Why must the last leg of the journey always be the hardest? Why do I need to feel like I've made a mistake returning here? I should be relieved that I'm going to be home shortly but instead I'm miserable, cold, and dreading the return to the daily grind.
I stop in Banff for a break. The area is completely overrun with tourists on this Labour Day weekend, creating a swirling vortex of overloaded vans, SUVs, and campers. Rest stops and gas stations are choked with people.
My mind is preoccupied with thoughts of what I'm returning to. Even though I've travelled 5000 miles and passed through some of the most incredible scenery I've ever experienced, I don't feel like I've ridden far enough or escaped from reality for long enough. It's been a tantalizing bit of freedom that has made me feel liberated for a time, but has done little to satisfy my ennui. The prospects of the road and the beauty of the unknown still beckon. These two weeks have offered temporary satiation of my wanderlust, but I'm still desperate to break free of the routine that has begun to consume me.
Unfortunately there is no apparent escape, no great revelation. No lesson to be learned here. I sit here and struggle to find some deeper meaning to my journey, something like the many little epiphanies I had experienced during the first USA Tour that lead to me abandoning my life in Montreal to start over in Calgary.
This time around I can't come up with a good conclusion. I'm not inspired to make any great leaps. I return to boring normality without fanfare, still unsure of what the hell I'm doing or where the hell I'm going.
As always my bikes remain my touchstone. A long ride does wonders to my psyche, restoring my sanity and my sense of calm and contentment for the price of a few gallons of gas and lunch in some unfamiliar town. It's a simple process that keeps me going in spite of an increasingly ominous sense of listless ennui as I look down the barrel of a rather dull day-to-day existence.
I don't look forward to growing old - my current prospect is to work until I die, given the current economic state of affairs and my mounting debts that preclude the possibility of any sort of retirement - but looking forward to a ride now and then is enough to keep me from giving up completely.
Hmm, grim stuff. The takeaway is that reality sucks and there really isn't much we can do about it unless we have luck or an indefatigable ambition to succeed.
I have neither.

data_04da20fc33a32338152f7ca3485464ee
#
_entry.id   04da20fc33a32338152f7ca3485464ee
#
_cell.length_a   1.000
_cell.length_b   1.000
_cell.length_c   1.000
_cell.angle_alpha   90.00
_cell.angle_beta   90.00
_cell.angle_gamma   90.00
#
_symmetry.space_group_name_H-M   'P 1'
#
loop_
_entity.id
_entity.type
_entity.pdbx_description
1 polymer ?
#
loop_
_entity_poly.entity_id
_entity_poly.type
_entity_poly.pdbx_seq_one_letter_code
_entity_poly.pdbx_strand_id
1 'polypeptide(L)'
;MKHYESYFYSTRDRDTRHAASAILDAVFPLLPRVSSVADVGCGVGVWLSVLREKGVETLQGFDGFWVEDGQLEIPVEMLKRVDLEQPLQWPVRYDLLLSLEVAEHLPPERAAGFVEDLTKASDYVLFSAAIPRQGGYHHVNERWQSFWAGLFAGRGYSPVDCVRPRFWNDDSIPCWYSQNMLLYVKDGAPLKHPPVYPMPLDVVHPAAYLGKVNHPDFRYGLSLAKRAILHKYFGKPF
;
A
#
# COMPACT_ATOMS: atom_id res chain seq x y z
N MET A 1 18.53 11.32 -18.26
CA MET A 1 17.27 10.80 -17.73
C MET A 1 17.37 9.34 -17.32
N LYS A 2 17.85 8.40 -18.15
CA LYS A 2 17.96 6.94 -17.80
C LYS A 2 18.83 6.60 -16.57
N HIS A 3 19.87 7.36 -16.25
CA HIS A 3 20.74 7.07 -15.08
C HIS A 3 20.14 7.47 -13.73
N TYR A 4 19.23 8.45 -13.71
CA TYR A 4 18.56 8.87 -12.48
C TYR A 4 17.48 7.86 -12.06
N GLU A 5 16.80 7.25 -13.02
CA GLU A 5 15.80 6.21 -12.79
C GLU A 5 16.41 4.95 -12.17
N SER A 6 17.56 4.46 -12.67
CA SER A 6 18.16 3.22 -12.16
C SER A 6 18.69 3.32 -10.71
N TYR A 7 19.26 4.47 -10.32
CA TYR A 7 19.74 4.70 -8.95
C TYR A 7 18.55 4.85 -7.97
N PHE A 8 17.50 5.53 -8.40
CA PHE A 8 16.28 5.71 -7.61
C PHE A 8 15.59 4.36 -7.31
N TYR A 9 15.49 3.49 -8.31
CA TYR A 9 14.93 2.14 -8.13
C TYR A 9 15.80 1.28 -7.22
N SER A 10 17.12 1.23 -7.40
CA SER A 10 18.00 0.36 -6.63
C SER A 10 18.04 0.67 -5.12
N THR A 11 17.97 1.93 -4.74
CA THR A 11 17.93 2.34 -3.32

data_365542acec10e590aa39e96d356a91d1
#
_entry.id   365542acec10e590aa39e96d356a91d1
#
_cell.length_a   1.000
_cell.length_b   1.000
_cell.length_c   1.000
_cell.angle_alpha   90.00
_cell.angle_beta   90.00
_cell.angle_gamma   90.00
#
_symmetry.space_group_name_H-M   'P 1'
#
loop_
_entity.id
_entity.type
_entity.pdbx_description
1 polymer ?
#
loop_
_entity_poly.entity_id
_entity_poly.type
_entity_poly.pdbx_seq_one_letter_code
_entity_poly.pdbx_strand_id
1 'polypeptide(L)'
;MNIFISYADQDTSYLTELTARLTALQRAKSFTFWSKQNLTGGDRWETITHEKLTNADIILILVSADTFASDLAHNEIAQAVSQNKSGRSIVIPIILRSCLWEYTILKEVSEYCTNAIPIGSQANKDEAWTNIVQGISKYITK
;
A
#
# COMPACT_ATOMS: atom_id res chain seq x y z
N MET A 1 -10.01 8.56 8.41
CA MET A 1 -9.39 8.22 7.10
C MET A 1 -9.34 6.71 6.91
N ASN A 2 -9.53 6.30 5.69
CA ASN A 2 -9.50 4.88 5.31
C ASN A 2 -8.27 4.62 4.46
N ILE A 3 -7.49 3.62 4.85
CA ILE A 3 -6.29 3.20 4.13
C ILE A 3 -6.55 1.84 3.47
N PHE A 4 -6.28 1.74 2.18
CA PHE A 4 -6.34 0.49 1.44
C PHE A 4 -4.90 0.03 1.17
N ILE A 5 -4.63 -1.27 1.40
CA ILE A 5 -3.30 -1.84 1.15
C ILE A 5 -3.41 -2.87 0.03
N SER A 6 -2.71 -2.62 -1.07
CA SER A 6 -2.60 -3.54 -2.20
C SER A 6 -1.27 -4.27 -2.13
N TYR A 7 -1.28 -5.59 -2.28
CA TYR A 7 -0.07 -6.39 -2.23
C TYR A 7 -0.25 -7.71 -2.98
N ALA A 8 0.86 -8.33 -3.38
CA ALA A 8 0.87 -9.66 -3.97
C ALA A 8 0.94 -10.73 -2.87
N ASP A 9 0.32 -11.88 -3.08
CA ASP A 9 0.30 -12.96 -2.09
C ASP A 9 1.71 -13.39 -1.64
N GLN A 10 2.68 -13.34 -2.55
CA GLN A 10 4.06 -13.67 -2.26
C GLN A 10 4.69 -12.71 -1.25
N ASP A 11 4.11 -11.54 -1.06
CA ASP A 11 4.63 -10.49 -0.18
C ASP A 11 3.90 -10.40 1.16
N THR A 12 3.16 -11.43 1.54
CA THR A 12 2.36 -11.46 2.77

A few more uneventful miles and I arrive home. I immediately jump into the shower to warm up and melt away the tension of riding through the cold.
Once I'm refreshed and feel like a functioning human once more, I head down the street to one of my favourite burger joints for a greasy meal and a straw-crushing shake laced with bourbon. A meal at Clive Burger in downtown Calgary has become my post-ride ritual, a satisfying way to round out a long day of riding. It too has become a touchstone, a decadent reward for surviving another day on two wheels.
It's particularly deserved after this ride. After two weeks on the road my odometer clicked just over 5000 miles - 8000 kms - as I returned to my parking garage. It is my new high-water mark for touring, and eclipses my previous record of 4000 miles aboard the 916. The Tuono has performed flawlessly, with nary a hiccup along the way.
It's been dreadfully boring, really. A little mechanical mayhem along the way does wonders for spicing up a long road trip, provided it's not a catastrophic failure that ends the trip prematurely. It might sound crazy to riders weaned on modern, infallibly reliable machines but dealing with some problems along the way makes for a far more memorable experience than when your machine performs without fault. And odds are good you will meet some interesting folks as a result of those breakdowns.
It will be treated to a well-deserved full service and a much needed oil change, but for now it sits in the darkness of the garage, grimy and faded but undefeated by the mileage. It has fared much better than I have. I am wracked with dull pain and I can barely sit down, my ass saddle sore from the poor excuse for a seat Aprilia saw fit to slap on this thing.
My burger arrives, dripping grease and liquefied cheese through its wax paper wrapping. It is my usual: a double burger with fried onions, cheese, bacon, and house sauce, all topped with a fried egg leaking yolk out the sides.
Welcome home - welcome back to reality.